Photo by Morgan Frisch
Acting Commissioner of the Department of Civil Service Lola Brabham discusses Gov. Andrew Cuomo’s 2016 State of the State Budget and Address Thursday at Fulton-Montgomery Community College.
By MORGAN FRISCH
Fulton County Express
JOHNSTOWN– Uber transportation, combating heroin and protecting progressive values were only a few of the highlights community members heard Thursday at Gov. Andrew M. Cuomo’s 2016 State of the State Budget and Address at Fulton-Montgomery Community College.
Among the many topics Acting Commissioner of the Department of Civil Service Lola Brabham discussed, college-free tuition and raising the age of criminal responsibility seemed to spark the most discussion.
College President Dustin Swanger introduced Brabham before her talk in the large lounge of the student union building.
Brabham detailed several proposals identified in the $152.3 billion state budget. The governor’s progress with marriage equality, paid family leave and increasing the state’s minimum wage was mentioned, along with his Middle Class Recovery Act and Buy American plan. The Middle Class Child Care Tax Credit would help reduce the costs of childcare by $200,000 and the Buy American plan would require state entities to give preference to American made goods and products.
“Every New Yorker now pays a lower income rate tax today than they did the day Gov. Cuomo took office,” Brabham said. “Tax rates are down for every New Yorker and credit ratings are up all across the board.”
She said the statewide unemployment rate is down from 8.4 percent six years ago to just under five percent and that New York has the highest number of jobs in history with just under eight million private sector jobs. FAGE, she explained, is expanding to 132 new jobs.
“Here in the Mohawk Valley, the state has invested $444 million in just about 462 projects,” she said.
Brabham said Cuomo is proposing to raise the age of criminal responsibility. New York is only one of two states that treat 16 and 17 year olds as adults.
F-MCC Board of Trustees Chair Ed Jasewicz questioned the proposal.
Brabham said she thinks the proposal is aimed at individuals who are in an adult prison, but not legally considered adults.
“I think this proposal is really aimed at that,” she said. “The personal security and safety of not only the individual who is incarcerated, but the environment they are incarcerated in.”
She also described Cuomo’s tuition-free college degree program, named the Excelsior Scholarship, which would eventually make state colleges and universities free for students for families earning $125,000 or less annually.
“In 2015, the average student loan debt was $29,000 that’s why the governor proposed investing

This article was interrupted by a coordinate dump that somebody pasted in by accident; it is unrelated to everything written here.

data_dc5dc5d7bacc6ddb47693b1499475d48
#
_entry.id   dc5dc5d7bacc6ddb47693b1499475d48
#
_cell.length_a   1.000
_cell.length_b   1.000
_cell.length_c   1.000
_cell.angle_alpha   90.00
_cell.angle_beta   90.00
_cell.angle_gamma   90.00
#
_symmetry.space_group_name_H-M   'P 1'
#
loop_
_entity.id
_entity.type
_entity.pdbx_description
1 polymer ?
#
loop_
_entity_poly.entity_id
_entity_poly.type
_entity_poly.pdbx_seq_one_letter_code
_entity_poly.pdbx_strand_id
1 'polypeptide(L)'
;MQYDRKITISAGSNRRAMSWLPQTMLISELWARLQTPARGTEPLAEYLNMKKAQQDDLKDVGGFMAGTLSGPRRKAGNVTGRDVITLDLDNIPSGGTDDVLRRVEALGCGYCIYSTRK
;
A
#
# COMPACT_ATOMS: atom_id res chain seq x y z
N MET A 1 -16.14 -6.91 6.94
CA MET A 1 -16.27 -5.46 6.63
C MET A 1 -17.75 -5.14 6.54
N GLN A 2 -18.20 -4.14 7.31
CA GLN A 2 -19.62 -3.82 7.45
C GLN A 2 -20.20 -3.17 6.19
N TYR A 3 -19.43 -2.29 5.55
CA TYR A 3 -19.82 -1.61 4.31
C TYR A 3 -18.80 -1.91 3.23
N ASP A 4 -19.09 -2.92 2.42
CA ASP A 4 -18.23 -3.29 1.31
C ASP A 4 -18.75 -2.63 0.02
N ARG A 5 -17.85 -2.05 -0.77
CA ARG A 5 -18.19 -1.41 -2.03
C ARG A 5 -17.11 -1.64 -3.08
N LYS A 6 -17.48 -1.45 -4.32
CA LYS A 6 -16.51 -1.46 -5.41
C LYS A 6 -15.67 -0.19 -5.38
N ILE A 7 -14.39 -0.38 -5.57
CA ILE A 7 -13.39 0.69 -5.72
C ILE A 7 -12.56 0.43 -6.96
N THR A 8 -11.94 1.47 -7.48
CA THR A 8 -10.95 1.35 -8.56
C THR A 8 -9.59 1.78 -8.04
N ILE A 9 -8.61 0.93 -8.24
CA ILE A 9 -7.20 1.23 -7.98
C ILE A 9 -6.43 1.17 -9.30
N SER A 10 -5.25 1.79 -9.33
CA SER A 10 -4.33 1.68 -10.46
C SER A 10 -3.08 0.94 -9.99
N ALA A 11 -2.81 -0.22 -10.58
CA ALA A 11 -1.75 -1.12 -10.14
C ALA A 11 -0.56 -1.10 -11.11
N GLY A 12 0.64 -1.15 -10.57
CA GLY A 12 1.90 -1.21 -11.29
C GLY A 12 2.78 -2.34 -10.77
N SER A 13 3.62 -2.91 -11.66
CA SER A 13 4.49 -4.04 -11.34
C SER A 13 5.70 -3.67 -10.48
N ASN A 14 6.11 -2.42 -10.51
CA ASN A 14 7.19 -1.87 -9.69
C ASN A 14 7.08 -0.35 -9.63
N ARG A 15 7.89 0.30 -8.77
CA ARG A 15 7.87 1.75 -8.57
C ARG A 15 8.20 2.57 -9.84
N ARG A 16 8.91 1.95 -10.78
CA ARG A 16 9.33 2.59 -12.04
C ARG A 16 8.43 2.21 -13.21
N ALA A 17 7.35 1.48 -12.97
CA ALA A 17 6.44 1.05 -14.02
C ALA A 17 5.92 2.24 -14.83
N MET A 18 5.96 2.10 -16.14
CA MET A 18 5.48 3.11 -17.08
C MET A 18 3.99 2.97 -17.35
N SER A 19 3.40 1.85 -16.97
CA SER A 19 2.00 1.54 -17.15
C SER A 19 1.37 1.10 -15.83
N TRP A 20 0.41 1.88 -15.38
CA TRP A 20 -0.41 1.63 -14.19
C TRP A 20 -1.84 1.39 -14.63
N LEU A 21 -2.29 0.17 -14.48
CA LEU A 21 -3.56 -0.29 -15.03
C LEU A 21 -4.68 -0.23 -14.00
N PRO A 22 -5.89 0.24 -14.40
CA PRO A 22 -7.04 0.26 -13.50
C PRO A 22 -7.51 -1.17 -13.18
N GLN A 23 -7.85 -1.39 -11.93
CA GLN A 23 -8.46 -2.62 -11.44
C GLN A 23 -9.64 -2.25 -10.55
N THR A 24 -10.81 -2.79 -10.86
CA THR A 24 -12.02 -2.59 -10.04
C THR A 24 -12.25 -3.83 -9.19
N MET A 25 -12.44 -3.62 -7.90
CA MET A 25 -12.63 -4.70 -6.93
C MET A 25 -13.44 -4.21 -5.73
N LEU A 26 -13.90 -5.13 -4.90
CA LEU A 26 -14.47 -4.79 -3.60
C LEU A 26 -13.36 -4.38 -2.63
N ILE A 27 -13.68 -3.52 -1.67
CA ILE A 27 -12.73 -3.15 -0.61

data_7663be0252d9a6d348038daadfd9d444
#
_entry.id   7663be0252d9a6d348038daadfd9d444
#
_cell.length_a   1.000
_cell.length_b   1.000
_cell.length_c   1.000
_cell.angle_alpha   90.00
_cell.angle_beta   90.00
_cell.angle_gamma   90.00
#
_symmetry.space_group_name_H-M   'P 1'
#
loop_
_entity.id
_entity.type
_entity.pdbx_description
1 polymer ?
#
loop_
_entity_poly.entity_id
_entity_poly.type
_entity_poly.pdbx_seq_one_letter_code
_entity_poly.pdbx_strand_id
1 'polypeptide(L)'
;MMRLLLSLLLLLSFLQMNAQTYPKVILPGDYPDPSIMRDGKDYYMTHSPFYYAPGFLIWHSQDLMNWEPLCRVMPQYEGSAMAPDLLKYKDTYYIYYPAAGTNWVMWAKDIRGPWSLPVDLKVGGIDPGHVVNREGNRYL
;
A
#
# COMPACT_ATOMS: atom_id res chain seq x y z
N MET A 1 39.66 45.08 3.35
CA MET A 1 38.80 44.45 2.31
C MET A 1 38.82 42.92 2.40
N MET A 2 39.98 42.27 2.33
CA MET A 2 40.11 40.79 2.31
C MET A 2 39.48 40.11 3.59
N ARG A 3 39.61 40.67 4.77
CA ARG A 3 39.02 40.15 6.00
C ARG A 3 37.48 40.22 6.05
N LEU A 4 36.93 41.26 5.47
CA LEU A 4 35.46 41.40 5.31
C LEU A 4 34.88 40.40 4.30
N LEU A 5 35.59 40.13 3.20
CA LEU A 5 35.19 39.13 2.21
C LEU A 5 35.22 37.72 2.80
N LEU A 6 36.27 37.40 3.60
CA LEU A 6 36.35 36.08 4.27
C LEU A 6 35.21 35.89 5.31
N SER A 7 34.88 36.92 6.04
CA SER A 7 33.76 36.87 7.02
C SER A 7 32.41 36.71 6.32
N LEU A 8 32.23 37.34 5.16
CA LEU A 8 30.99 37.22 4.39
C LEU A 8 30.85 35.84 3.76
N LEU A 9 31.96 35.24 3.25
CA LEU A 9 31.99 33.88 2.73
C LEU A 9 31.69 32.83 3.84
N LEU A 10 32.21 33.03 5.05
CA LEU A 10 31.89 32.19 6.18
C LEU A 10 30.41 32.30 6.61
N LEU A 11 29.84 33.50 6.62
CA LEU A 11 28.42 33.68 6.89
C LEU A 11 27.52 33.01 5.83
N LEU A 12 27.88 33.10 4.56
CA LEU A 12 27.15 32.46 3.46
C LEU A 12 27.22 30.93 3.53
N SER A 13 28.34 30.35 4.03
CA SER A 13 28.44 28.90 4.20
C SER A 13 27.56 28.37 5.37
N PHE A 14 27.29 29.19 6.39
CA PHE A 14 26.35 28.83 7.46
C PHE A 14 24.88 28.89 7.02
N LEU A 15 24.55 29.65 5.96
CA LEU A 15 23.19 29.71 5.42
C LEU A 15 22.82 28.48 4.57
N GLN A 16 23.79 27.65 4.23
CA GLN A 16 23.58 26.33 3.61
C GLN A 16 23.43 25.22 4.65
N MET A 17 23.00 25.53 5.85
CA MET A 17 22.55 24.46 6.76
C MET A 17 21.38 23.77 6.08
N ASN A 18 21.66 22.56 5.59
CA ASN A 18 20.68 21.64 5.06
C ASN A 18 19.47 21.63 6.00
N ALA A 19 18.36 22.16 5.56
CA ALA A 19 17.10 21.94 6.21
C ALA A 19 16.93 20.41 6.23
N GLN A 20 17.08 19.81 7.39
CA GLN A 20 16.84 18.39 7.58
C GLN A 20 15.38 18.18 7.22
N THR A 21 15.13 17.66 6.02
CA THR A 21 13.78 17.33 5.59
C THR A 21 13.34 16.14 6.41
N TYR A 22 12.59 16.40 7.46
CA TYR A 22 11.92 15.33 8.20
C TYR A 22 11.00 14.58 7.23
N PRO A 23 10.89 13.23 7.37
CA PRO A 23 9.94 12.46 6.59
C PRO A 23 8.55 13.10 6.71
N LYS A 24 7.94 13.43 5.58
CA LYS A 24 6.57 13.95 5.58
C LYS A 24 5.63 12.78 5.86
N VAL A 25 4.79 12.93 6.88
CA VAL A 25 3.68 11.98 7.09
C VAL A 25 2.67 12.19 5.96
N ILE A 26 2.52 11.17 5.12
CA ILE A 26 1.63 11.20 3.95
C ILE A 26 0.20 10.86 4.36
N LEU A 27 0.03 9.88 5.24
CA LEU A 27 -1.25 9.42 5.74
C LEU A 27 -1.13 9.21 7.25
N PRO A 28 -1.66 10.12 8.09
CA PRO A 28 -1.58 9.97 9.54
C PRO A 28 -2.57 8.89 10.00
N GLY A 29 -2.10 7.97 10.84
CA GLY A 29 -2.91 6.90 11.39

$163 million for tuition free colleges,” Brabham said. “85 percent of all families in the Mohawk Valley would qualify for tuition free college. That is a huge number.”
Gregg Roth, F-MCC’s director of information technology, asked if students could be eligible to use the program to obtain a Master’s Degree.
Brabham said she believes the proposal is just for the undergraduate.
Accounting and business associate professor Laurence K. Zuckerman described a scenario where two families living next store to each other made $125,000 and $127,000 annually.
He asked if the family earning $127,000 would receive zero eligibility.
“As the proposal is currently written, I believe that is true,” Brabham said. “But it is a great question.”
Zuckerman suggested the proposal be phased, so “the guy that works very hard and makes just a couple bucks more in factory overtime doesn’t lose a huge benefit.”
“A lot of the students are thinking we worked really hard to pay for our school and if we had known that[about the proposal], we obviously would have waited and have gotten a free ride,” he said.
Roth mentioned the status of the job market when the newly educated students begin looking for careers.
“What happens if the job market isn’t there for those people,” he asked. “I don’t want to see them go to some other state after we have given them free education. We need to be able to give them jobs.”
Brabham said Cuomo is trying to relocate people to New York and create more jobs.
“He’s intervening and saying, no, don’t go, stay in New York because it has a lot to offer,” she said.
Gloversville 2nd Ward Supervisor Frank Lauria Jr wanted Brabham to take back the message of ethics reform. He also stated his support of free education. However, he wants to see Cuomo in the community.
“I do believe and I do as a Democrat want to see this governor in Fulton County,” he said.